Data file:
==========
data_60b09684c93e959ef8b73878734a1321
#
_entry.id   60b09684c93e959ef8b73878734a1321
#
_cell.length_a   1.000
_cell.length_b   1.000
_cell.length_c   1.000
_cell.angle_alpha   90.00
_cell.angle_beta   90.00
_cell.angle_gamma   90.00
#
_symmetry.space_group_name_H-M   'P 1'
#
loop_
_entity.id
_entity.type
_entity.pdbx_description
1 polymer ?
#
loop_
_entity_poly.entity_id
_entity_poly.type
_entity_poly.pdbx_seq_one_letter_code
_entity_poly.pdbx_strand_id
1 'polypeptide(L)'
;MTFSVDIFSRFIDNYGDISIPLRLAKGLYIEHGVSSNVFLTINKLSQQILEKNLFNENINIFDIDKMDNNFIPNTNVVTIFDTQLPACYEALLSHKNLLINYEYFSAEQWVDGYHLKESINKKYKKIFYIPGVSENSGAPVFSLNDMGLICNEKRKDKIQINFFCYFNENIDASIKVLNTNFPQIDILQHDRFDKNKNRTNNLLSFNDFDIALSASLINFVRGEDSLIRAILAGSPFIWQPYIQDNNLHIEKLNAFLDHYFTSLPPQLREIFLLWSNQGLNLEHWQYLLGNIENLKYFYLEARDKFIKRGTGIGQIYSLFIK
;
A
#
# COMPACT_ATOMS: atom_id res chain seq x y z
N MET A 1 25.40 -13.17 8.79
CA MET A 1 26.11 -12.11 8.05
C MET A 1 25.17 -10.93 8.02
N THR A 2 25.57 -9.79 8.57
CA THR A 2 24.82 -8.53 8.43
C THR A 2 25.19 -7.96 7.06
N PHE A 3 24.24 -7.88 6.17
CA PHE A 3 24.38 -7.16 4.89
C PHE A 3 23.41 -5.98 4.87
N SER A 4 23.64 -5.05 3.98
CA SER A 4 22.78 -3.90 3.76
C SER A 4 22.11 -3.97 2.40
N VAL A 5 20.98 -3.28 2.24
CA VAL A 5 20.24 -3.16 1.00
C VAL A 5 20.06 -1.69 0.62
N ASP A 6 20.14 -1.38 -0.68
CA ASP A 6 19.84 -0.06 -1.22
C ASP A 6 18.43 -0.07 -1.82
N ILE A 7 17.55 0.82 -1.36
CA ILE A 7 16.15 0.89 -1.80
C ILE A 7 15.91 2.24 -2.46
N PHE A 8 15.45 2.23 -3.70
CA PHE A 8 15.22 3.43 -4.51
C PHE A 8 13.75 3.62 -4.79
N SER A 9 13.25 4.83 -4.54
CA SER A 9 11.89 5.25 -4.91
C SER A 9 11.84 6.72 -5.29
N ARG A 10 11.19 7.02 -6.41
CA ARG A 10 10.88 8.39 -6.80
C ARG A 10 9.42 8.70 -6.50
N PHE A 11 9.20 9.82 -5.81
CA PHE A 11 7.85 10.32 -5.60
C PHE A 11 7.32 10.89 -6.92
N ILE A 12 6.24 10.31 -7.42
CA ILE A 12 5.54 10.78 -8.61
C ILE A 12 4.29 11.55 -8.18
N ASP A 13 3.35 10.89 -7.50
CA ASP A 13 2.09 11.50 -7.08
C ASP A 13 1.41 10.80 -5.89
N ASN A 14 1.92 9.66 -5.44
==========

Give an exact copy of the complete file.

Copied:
data_60b09684c93e959ef8b73878734a1321
#
_entry.id   60b09684c93e959ef8b73878734a1321
#
_cell.length_a   1.000
_cell.length_b   1.000
_cell.length_c   1.000
_cell.angle_alpha   90.00
_cell.angle_beta   90.00
_cell.angle_gamma   90.00
#
_symmetry.space_group_name_H-M   'P 1'
#
loop_
_entity.id
_entity.type
_entity.pdbx_description
1 polymer ?
#
loop_
_entity_poly.entity_id
_entity_poly.type
_entity_poly.pdbx_seq_one_letter_code
_entity_poly.pdbx_strand_id
1 'polypeptide(L)'
;MTFSVDIFSRFIDNYGDISIPLRLAKGLYIEHGVSSNVFLTINKLSQQILEKNLFNENINIFDIDKMDNNFIPNTNVVTIFDTQLPACYEALLSHKNLLINYEYFSAEQWVDGYHLKESINKKYKKIFYIPGVSENSGAPVFSLNDMGLICNEKRKDKIQINFFCYFNENIDASIKVLNTNFPQIDILQHDRFDKNKNRTNNLLSFNDFDIALSASLINFVRGEDSLIRAILAGSPFIWQPYIQDNNLHIEKLNAFLDHYFTSLPPQLREIFLLWSNQGLNLEHWQYLLGNIENLKYFYLEARDKFIKRGTGIGQIYSLFIK
;
A
#
# COMPACT_ATOMS: atom_id res chain seq x y z
N MET A 1 25.40 -13.17 8.79
CA MET A 1 26.11 -12.11 8.05
C MET A 1 25.17 -10.93 8.02
N THR A 2 25.57 -9.79 8.57
CA THR A 2 24.82 -8.53 8.43
C THR A 2 25.19 -7.96 7.06
N PHE A 3 24.24 -7.88 6.17
CA PHE A 3 24.38 -7.16 4.89
C PHE A 3 23.41 -5.98 4.87
N SER A 4 23.64 -5.05 3.98
CA SER A 4 22.78 -3.90 3.76
C SER A 4 22.11 -3.97 2.40
N VAL A 5 20.98 -3.28 2.24
CA VAL A 5 20.24 -3.16 1.00
C VAL A 5 20.06 -1.69 0.62
N ASP A 6 20.14 -1.38 -0.68
CA ASP A 6 19.84 -0.06 -1.22
C ASP A 6 18.43 -0.07 -1.82
N ILE A 7 17.55 0.82 -1.36
CA ILE A 7 16.15 0.89 -1.80
C ILE A 7 15.91 2.24 -2.46
N PHE A 8 15.45 2.23 -3.70
CA PHE A 8 15.22 3.43 -4.51
C PHE A 8 13.75 3.62 -4.79
N SER A 9 13.25 4.83 -4.54
CA SER A 9 11.89 5.25 -4.91
C SER A 9 11.84 6.72 -5.29
N ARG A 10 11.19 7.02 -6.41
CA ARG A 10 10.88 8.39 -6.80
C ARG A 10 9.42 8.70 -6.50
N PHE A 11 9.20 9.82 -5.81
CA PHE A 11 7.85 10.32 -5.60
C PHE A 11 7.32 10.89 -6.92
N ILE A 12 6.24 10.31 -7.42
CA ILE A 12 5.54 10.78 -8.61
C ILE A 12 4.29 11.55 -8.18
N ASP A 13 3.35 10.89 -7.50
CA ASP A 13 2.09 11.50 -7.08
C ASP A 13 1.41 10.80 -5.89
N ASN A 14 1.92 9.66 -5.44